Christian Mythbusters

Christian Mythbusters

Christians & Change

December 29, 2020

In this episode of Christian Mythbusters, Father Jared debunks the myth the idea that Christians never really change, a particularly important question given the upcoming New Year’s holiday. You can hear Christian Mythbusters in the Grand Haven area on 92.1, WGHN, on Wednesdays at 10:30am and Sundays at 8:50am.

The transcript of the episode is below, or you can listen to the audio at the bottom of the post.

This is Father Jared Cramer from St. John’s Episcopal Church in Grand Haven, Michigan, here with today’s edition of Christian Mythbusters, a regular segment I offer to counter some common misconceptions about the Christian faith. 

Tomorrow is New Year’s Eve, that glorious night of the year when we get to burn the candle down to the nub and wish 2020 a hearty goodbye. Of course, as was pointed out to me on social media, our new year is literally pronounced 2020-won—as in the year 2020 has won and beaten us all, but we’ll try not to think of that as we celebrate in our homes with great hopes for a much better year to come.

One of the most traditional parts of the New Year’s holiday is the obligatory New Year’s resolutions, those commitments to change parts of our lives that are made with fire and fury on December 31 and only sometimes last through the entire month of January. Now, don’t get me wrong, it’s nice to have the crowd at the gym thin out a little as the weeks of January turn into February, but there is a slight sadness I think many of us bring to the knowledge that our New Year’s resolutions rarely bring fruit we had hoped.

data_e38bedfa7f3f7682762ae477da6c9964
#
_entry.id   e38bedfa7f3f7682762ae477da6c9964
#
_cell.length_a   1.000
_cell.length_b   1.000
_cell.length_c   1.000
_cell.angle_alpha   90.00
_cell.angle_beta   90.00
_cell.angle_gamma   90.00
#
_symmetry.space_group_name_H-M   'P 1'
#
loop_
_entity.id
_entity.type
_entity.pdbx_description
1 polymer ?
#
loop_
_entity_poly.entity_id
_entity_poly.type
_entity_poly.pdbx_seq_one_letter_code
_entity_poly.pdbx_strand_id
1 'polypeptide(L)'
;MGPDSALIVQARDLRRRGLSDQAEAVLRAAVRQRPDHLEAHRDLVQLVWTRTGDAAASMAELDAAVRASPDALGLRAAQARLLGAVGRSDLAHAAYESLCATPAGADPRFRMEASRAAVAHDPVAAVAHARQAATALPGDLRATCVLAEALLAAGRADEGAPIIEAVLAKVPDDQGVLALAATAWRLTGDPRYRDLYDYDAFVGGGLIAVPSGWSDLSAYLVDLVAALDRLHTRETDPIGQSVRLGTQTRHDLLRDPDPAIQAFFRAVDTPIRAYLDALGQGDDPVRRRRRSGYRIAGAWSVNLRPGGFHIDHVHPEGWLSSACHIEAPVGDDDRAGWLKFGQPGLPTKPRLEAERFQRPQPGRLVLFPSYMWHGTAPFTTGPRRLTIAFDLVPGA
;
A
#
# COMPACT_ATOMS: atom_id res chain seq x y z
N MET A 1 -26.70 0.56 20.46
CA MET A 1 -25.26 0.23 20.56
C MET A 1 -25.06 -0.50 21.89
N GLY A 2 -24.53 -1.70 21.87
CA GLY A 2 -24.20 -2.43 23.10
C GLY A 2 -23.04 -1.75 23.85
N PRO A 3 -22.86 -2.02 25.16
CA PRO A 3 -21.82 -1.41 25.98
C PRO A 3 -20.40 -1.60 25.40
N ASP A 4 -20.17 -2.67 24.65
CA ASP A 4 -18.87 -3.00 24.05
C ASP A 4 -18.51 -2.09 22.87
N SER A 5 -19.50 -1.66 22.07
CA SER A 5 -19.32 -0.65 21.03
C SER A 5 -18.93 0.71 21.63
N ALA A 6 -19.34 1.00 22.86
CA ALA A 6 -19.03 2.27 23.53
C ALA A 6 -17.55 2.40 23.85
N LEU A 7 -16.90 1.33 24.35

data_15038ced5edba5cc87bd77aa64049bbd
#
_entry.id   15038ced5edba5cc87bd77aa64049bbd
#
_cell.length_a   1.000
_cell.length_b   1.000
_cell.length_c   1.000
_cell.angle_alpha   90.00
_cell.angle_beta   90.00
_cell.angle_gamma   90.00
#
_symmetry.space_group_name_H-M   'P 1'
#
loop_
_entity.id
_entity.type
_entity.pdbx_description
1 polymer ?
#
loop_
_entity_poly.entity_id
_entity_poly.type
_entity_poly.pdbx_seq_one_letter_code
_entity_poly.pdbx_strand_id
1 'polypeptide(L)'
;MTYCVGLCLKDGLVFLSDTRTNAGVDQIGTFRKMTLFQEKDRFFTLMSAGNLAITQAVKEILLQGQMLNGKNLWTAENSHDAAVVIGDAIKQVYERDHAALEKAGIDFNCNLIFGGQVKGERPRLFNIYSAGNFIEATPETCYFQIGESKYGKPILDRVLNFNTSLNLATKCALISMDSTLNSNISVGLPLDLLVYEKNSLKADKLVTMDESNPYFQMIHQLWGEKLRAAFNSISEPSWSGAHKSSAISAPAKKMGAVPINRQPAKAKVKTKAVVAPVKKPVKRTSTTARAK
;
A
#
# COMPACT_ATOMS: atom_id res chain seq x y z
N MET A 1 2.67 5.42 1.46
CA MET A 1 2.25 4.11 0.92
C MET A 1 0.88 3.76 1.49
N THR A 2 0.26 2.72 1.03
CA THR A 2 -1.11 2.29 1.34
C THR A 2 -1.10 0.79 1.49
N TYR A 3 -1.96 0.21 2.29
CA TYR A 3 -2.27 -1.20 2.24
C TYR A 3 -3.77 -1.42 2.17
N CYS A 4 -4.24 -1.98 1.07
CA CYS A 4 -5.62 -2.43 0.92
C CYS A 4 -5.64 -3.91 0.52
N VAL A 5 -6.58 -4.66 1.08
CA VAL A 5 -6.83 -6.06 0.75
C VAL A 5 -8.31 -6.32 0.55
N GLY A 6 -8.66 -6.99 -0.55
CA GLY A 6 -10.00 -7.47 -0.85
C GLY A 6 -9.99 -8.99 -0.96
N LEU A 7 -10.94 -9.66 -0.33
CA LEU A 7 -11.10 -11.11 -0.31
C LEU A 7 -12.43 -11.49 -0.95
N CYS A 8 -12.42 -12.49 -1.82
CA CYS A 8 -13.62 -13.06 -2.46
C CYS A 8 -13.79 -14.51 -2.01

And yet, hope springs eternal, and so this week I’d like to try to bust the myth that Christians never change.

One of my favorite lines from the Christian artist Rich Mullins, who died several years ago, was whenever people tell him they don’t go to church because it’s full of hypocrites, he loved to respond to them, “No we’re not, we always have room for a few more.” What Rich was playfully pointing out is that no person who goes to church follows Jesus with perfect faithfulness. Rather, we commit to the Christian community because we know we need to be changed.

Now, I’ll be quick to admit that not all Christians approach the church with a desire to be changed and to be shaped after the love, mercy, and justice of Jesus Christ. Lord knows I’ve heard people tell me in my days that they didn’t feel uplifted going to my church sometimes. But as another of my favorite Christian thinkers, CS Lewis, once said, “I didn’t go to religion to make me happy. I always knew a bottle of Port would do that. If you want a religion to make you feel really comfortable, I certainly don’t recommend Christianity.”

The fundamental message of Advent that we’ve heard for the past several weeks was the call to repent, to change our lives. In the days of Christmastide, we are invited to experience the light and grace of God and to let that love change us so that we can be the body of Christ on earth. As we move toward the Feast of the Epiphany, we are invited to change from a gospel only focused on those who look like us and to ask how God is being present in those strange and far away, like the three magi of old. And, of course, in just a couple months, in the Season of Lent, we will begin with Ash Wednesday, and we will repent once more in dust and ashes.

The practice of examen, is what this is known in the spiritual traditions of the church. It is a practice best engaged in daily actually, asking yourself every day, “In what ways has my life not lived up to the call of Christ. How did I sin in what I did… or what I left undone?”